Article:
State your title, the research question, the subject (and category, if Studies in Language and Literature or Language Acquisition) and the word count.
A list of the contents of your essay e.g. headings and sub-headings and the page numbers
You should clearly state the research question in the introduction – write the question in bold to make this clear to the examiner.
Explain to the reader what to expect in the essay – what is the focus, what is your thesis statement. Explain why the essay is worthy of investigation e.g. is it topical (in the news), of importance to a particular group of people, controversial, unexplored by others etc. Go beyond saying that you simply find the topic interesting. Explain how you went about the investigation, which sources you used – try to use a variety of primary and secondary sources and try not to rely exclusively on Internet sources. Consider interviews, questionnaires, visiting a museum/art gallery. Aim to use some academic journals and formal sources. Avoid Wikis (Wikipedia) and blogs for anything other than a starting point – they should not need to appear in your works cited page. Be critical of your sources - what are their strengths/weaknesses, why did you choose them?
Your writing should demonstrate a very good knowledge and understanding of the topic within the context of the subject area. You should be creating a reasoned argument supported by evidence/your research. You should use carefully-selected subject-specific terms clearly communicate your ideas in the essay Analyse and evaluate the quality of your data/research material. This is the opportunity for you to use the critical skills you have developed in the subject and during the Theory of Knowledge course. Your ideas must be well structured - sub-headings for each section may help you with this. Some students use the following structure for each section:
P – Point. Start each section with a key point/topic sentence which is related to the research question.
E – Evidence. Refer to the primary and secondary information you have collected to support your key point.
E – Explain. Explain your main ideas, examine and evaluate your ideas.
L – Link. Link your main ideas back to the key point/topic sentence and to the research question.
Using a structure like this will help ensure that what you are writing is relevant and well supported by the findings of your research.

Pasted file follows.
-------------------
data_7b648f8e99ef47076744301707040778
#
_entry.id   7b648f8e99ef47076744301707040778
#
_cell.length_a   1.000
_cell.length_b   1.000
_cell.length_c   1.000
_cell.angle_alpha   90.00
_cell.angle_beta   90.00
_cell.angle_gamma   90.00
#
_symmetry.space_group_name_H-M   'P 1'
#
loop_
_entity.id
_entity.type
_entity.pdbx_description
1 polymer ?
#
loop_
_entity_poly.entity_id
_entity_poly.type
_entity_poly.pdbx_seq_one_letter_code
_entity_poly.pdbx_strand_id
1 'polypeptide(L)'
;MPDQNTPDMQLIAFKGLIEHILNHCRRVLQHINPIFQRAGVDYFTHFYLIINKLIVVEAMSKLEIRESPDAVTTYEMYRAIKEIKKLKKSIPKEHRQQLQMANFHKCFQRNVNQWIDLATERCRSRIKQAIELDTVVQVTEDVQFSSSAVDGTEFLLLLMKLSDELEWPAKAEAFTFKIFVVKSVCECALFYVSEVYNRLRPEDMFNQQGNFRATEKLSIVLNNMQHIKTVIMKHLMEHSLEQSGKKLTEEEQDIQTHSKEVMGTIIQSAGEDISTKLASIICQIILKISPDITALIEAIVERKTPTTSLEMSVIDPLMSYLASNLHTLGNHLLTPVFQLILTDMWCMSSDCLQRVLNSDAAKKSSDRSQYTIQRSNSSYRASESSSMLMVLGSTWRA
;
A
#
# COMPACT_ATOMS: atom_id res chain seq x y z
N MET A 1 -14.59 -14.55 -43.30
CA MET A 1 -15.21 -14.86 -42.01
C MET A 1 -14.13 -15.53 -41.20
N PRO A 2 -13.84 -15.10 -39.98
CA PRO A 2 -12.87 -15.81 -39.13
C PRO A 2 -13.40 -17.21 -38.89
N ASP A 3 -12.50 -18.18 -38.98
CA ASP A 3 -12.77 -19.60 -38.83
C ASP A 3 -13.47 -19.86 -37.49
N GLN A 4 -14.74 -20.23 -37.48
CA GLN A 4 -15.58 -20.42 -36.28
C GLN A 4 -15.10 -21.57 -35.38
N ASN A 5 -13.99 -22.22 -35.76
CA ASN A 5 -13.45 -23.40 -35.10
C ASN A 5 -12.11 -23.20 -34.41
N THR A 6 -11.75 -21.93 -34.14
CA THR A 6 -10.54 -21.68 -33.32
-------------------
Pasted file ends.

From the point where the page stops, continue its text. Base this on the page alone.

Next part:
You need to arrive at a clear conclusion based on the evidence in your essay. Your conclusion should answer the research question and make reference to any limitations of your essay, or unanswered questions. Remember to synthesise your main ideas by drawing them all together, and do not simply repeat what you have already written. Avoid introducing any new ideas at this point.
Works Cited page
A list of ONLY the sources you cited in the essay. It is recommended that you use MLA and an online generator such as Easybib.
Appendices (if used)
The examiner will not read the appendices so if it relevant place the material in the main body. However, if you have an appendix, you should refer to the material in the essay. Examples of things to include in the appendices: exemplar questionnaires, interview questions, transcripts of speeches/interviews, raw data. You may choose to include excerpts from your RRS, interview transcripts, scientific data etc.
You Extended Essay will be uploaded and marked digitally. For this reason, your completed essay should be less than 50MB and saved as either a DOC, DOCX, PDF or TRF file. It is advised that all diagrams, maps and table are digitally produced to reduce the size of the final file.
Have a clear structure for your extended essay through the use of headings and sub-headings. Your essay should have the following structure and headings:
- A title page which includes the title, the research question, the word count and the subject in which the essay is registered (language essays should include the category. World Studies essays should include the theme and the two subjects) DO NOT include the school name, your name or your candidate number on the title page, or any other part of the essay
- Contents page (with page numbers)
- The main body (with sub-headings e.g. investigation)
- Works Cited page (only include references that you actually cited in the essay!)
- (Appendices) if used, but remember that the examiner will not read the appendices
The essay itself should be written using the following format:
- Arial font only
- Font size 12
- Double spaced
- Numbered pages
The maximum word limit is 4000 words. Do not exceed the word limit! The examiner will stop reading at 4000 words and you will be penalised in Criterion C and D. The word limit includes the introduction, the main body, the conclusion and any quotations. The following are not included in the word count:
- The contents page
- Maps, charts, diagrams, illustrations and tables
- Annotations of less than 10 words
- Equations, formulas and calculations
- Works Cited page
It is expected that you will write close to the word limit (3600-4000 words). Writing any less than this would indicate a lack of depth in analysis and would be self-penalising.
Transitional device to help the flow of your essay.
Ideas on how to represent various viewpoints whilst maintaining a line of argument.
Checklist for the draft and final essay